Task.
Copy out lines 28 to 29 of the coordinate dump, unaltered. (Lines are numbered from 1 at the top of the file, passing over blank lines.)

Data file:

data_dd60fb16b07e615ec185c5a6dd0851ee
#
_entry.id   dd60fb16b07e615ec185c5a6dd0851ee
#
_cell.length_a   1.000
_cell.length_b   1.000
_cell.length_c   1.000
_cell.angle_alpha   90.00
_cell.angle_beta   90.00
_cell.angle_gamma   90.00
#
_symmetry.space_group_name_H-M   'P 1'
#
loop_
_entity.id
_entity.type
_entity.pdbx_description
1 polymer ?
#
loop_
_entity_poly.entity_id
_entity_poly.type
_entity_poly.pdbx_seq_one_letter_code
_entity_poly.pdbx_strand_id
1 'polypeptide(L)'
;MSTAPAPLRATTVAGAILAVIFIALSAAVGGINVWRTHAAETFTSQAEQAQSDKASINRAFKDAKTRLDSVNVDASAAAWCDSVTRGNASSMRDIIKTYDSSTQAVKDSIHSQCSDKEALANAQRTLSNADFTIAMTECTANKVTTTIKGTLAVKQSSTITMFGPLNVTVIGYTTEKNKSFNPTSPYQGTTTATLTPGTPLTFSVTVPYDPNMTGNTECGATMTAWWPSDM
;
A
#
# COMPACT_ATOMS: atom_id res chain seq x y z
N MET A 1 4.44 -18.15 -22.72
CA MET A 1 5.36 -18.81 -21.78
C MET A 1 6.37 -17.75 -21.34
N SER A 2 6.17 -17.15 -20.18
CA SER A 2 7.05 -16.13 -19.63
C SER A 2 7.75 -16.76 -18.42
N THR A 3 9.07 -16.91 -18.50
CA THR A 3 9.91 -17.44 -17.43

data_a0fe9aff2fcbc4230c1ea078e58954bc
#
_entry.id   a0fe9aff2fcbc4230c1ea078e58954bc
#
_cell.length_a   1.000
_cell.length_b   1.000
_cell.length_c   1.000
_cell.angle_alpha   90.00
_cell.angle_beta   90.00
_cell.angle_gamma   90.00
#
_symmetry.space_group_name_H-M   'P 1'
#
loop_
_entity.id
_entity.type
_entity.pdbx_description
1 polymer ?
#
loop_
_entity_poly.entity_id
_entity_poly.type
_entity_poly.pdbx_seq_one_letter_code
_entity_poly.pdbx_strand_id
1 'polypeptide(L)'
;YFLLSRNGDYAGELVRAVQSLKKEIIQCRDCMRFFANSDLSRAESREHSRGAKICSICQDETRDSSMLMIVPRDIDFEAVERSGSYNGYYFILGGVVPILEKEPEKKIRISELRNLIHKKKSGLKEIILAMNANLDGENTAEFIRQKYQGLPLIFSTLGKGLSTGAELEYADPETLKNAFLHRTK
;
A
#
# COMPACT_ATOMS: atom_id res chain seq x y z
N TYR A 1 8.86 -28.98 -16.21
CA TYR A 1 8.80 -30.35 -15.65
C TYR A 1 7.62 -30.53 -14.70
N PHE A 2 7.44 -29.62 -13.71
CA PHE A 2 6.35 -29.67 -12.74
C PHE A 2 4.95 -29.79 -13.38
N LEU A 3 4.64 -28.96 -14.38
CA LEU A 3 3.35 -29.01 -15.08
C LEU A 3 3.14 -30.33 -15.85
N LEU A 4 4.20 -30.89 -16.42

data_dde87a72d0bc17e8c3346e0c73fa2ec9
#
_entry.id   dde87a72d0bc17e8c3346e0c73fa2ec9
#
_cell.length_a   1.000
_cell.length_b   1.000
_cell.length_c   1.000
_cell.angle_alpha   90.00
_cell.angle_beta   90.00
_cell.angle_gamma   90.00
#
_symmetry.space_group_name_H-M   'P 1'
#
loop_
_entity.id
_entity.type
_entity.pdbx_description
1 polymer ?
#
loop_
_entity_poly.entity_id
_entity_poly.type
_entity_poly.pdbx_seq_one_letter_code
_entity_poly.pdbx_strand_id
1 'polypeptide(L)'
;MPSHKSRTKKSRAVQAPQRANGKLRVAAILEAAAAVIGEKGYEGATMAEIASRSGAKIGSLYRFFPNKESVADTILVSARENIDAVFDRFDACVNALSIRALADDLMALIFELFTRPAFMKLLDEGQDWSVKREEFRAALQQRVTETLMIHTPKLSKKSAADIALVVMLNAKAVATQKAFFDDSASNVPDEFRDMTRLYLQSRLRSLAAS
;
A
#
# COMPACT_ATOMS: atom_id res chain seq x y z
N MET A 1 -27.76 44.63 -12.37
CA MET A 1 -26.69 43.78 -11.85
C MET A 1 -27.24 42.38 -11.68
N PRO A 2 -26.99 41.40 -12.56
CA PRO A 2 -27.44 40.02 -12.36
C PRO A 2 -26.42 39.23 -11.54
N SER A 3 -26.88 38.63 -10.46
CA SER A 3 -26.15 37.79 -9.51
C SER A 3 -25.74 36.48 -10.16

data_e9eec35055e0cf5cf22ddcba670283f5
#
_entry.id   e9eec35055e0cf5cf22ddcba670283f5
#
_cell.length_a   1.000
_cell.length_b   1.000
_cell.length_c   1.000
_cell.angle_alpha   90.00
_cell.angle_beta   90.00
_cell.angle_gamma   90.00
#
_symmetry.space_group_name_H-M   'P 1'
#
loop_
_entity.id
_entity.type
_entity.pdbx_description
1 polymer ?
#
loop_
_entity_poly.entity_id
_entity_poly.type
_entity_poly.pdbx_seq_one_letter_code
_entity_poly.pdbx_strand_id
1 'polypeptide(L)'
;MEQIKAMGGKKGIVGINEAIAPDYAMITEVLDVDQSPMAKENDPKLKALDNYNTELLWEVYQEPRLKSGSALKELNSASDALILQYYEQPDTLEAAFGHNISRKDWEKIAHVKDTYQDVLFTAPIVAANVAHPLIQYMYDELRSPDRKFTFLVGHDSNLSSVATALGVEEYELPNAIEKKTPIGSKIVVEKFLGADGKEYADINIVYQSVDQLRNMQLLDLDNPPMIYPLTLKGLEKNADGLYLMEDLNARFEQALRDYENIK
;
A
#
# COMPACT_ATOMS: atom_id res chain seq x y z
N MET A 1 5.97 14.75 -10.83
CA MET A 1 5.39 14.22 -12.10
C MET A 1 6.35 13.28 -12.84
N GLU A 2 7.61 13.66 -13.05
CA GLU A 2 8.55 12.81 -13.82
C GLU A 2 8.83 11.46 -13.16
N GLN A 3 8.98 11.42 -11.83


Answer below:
A
#